Ten years later, the metals had declined in price (adjusted for inflation, as the bet required, but the prices would have declined slightly even if inflation were ignored, Tierney points out). Ehrlich wrote a check to Simon for $576.07.

More Validation

Now at last, the half-century of disdain is over. One sign is a recent (September  2023) New York Times article. The opinion piece by Dean Spears reports that world population is expected to peak in the 2080s. [5]

And according to Spears, that’s a bad thing. We will suffer—not from overpopulation but from depopulation.

“Sustained below-replacement fertility will mean tens of billions of lives not lived over the next few centuries—many lives that could have been wonderful for the people who would have lived them . . . .”

That sounds like Julian Simon! However, I’m sure he would also say that people can learn to cope with declining population. (More time would be spent on education, for example.) And  just as people were wrong in depicting runaway population growth, they may be wrong about its decline.

What a Turnaround

Now, let me refer briefly to Superabundance, the book featured at the recent CEI dinner. It is hefty (547 pages) and it covers the history of how the world has achieved “superabundance.” Tupy and Pooley define superabundance as a time “when the abundance of resources grows at a faster rate than population increase.” [6] We’re in that time.

The “Simon Superabundance Framework” begins by measuring the cost of goods and services in terms of the amount of work a consumer must do to earn enough money to afford them. This “time price” has been used before [7] but not as Tupy and Pooley use it. For them it is the  foundation-stone for creating a panoply of ways to measure the increasing availability of those goods and services.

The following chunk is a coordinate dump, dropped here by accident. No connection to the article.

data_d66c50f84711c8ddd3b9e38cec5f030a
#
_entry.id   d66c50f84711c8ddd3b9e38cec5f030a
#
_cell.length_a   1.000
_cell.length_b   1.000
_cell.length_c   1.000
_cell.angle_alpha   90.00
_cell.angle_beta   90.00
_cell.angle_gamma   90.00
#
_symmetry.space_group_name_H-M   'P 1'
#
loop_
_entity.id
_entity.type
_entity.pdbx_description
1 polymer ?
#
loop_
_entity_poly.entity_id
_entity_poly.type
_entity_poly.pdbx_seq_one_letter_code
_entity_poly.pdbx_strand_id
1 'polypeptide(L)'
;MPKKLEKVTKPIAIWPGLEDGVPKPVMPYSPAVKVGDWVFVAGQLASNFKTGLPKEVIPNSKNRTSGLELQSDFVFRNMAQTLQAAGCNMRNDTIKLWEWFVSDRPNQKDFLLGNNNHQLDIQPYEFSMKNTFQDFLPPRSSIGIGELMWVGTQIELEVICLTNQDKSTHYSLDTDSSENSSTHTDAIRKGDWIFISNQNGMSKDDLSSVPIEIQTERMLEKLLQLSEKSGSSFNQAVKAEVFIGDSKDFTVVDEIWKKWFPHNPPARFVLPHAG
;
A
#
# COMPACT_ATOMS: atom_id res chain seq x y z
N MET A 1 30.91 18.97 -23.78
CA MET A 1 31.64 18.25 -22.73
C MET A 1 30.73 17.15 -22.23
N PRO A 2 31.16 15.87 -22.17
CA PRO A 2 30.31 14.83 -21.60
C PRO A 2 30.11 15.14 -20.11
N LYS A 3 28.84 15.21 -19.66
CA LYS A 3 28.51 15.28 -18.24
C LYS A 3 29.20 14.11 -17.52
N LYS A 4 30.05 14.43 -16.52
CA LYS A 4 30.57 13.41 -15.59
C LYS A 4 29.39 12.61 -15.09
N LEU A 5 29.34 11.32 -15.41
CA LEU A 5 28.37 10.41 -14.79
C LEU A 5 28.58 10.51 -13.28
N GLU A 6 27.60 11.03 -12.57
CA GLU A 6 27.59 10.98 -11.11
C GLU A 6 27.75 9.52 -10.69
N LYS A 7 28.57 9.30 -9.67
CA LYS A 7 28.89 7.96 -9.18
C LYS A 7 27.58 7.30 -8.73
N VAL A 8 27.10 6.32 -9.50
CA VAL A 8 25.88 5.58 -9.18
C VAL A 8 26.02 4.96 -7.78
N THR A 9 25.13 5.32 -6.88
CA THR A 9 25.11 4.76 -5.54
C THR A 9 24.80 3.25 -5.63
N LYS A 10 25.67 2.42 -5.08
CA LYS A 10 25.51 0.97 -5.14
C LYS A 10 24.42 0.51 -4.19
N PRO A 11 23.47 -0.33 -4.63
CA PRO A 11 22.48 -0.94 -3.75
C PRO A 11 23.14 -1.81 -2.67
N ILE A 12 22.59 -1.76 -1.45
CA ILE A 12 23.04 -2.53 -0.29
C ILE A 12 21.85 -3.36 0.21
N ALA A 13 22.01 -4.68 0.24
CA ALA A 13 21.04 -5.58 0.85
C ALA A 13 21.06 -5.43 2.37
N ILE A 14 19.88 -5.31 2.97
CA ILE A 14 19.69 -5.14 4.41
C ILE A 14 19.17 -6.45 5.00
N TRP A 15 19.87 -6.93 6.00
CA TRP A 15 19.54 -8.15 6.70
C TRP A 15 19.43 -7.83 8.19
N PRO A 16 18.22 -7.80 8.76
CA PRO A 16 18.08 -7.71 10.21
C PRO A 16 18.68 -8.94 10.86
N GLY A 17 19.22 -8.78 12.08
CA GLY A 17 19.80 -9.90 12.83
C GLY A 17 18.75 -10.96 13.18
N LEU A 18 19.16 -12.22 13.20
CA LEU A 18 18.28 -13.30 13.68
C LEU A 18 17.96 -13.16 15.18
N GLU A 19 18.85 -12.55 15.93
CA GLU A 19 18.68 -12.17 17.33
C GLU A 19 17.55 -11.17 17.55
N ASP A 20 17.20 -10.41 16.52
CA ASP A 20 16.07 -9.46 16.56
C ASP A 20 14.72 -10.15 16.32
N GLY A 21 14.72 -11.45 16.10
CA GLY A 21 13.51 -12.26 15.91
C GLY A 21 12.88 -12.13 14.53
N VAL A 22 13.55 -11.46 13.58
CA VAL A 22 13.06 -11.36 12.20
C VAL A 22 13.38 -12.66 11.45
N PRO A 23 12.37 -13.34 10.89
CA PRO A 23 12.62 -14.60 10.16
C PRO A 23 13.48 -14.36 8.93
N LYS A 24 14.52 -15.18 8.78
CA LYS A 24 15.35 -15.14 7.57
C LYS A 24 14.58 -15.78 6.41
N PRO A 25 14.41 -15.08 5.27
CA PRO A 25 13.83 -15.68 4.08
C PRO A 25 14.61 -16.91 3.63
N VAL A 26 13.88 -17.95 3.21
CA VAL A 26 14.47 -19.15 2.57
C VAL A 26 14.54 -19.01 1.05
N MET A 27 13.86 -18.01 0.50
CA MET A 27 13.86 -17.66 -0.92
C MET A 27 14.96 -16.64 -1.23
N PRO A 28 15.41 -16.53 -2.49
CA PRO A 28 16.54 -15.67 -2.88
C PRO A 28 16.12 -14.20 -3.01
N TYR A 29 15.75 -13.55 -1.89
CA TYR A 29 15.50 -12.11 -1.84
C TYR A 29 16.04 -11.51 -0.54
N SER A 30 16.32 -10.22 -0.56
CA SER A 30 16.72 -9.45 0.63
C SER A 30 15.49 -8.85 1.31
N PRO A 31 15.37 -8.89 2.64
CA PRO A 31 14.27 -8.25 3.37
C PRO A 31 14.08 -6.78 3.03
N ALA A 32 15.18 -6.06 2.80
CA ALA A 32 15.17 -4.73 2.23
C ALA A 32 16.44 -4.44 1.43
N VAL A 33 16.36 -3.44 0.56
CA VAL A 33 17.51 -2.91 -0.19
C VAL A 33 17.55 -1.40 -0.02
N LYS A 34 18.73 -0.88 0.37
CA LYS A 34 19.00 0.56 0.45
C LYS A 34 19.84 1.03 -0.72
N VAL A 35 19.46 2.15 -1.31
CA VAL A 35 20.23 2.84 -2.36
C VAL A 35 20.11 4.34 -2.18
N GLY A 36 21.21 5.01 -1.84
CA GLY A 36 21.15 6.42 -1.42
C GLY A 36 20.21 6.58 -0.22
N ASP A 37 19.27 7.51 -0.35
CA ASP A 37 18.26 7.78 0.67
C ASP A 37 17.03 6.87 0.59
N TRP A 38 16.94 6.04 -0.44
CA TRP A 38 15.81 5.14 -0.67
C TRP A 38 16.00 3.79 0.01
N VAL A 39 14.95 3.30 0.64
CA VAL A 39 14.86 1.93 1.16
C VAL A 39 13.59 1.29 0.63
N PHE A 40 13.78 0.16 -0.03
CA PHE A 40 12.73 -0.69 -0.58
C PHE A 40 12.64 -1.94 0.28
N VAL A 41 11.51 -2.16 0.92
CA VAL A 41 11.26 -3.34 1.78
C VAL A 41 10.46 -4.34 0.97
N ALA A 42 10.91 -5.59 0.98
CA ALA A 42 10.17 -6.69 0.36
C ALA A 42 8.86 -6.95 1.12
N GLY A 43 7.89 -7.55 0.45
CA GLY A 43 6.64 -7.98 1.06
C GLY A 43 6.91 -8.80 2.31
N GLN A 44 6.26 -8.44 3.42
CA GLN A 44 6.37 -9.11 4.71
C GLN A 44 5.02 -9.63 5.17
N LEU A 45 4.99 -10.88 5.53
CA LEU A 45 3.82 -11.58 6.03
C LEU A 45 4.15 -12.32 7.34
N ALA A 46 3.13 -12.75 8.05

Photo of Marian Tupy, David Simon (son of Julian), and Gale Pooley at CEI dinner. Courtesy of the Competitive Enterprise Institute.

Just to give you a taste of their work, consider that, globally, the time price of 50 commodities declined by 71 percent from 1980 to 2018. In Tupy-Pooley lingo, that means that the abundance of those commodities increased by 252 percent from 1980 to 2018. [8]

They can go back farther and parse more finely: For blue-collar workers  in the U.S, the price of beef declined by 75.5 percent between 1900 and 2018. The price of sugar declined by 98 percent. [9]There is much more—measurements of abundance for specific commodities, within  nations, and for the world as a whole.

Julian Simon’s optimism has proven to be correct.

Image of children is by Larm Rmah on Unsplash.


[1] Garrett Hardin, “Dr. Pangloss Meets Cassandra,” New Republic, Oct 28, 1980, 31–34, at 31, 33, 34.

[2] Quoted in John Tierney, “Betting on the Planet,” New York Times, Dec. 1, 1990,  https://www.nytimes.com/1990/12/02/magazine/betting-on-the-planet.html.

[3] Paul Ehrlich and Anne Ehrlich, Healing The Planet: Strategies For Solving The Environmental Crisis. (Da Capo Press, 1991), 228.

[4], Tierney, “Betting on the Planet.”

[5] Dean Spears, “The World’s Population May Peak in Your Lifetime. What Happens Next?” New York Times, Sept. 2023.  https://www.nytimes.com/interactive/2023/09/18/opinion/human-population-global-growth.html.

[6] Marian L. Tupy and Gale L. Pooley, Superabundance (Washington, D.C.: Cato Institute, 2022), 2.

[7] For example, see Herman Freudenberger and Gaylord Cummins, “Wealth, Work, and Leisure before the Industrial Revolution,” Explorations in Economic History 13 (1976), 1-12. The authors used time worked at the going rate of pay to determine whether families were able to pay for a basic basket of agricultural goods.

[8] Tupy and Pooley,  137.

[9] Tupy and Pooley, 151.


Submit a Comment

Your email address will not be published. Required fields are marked *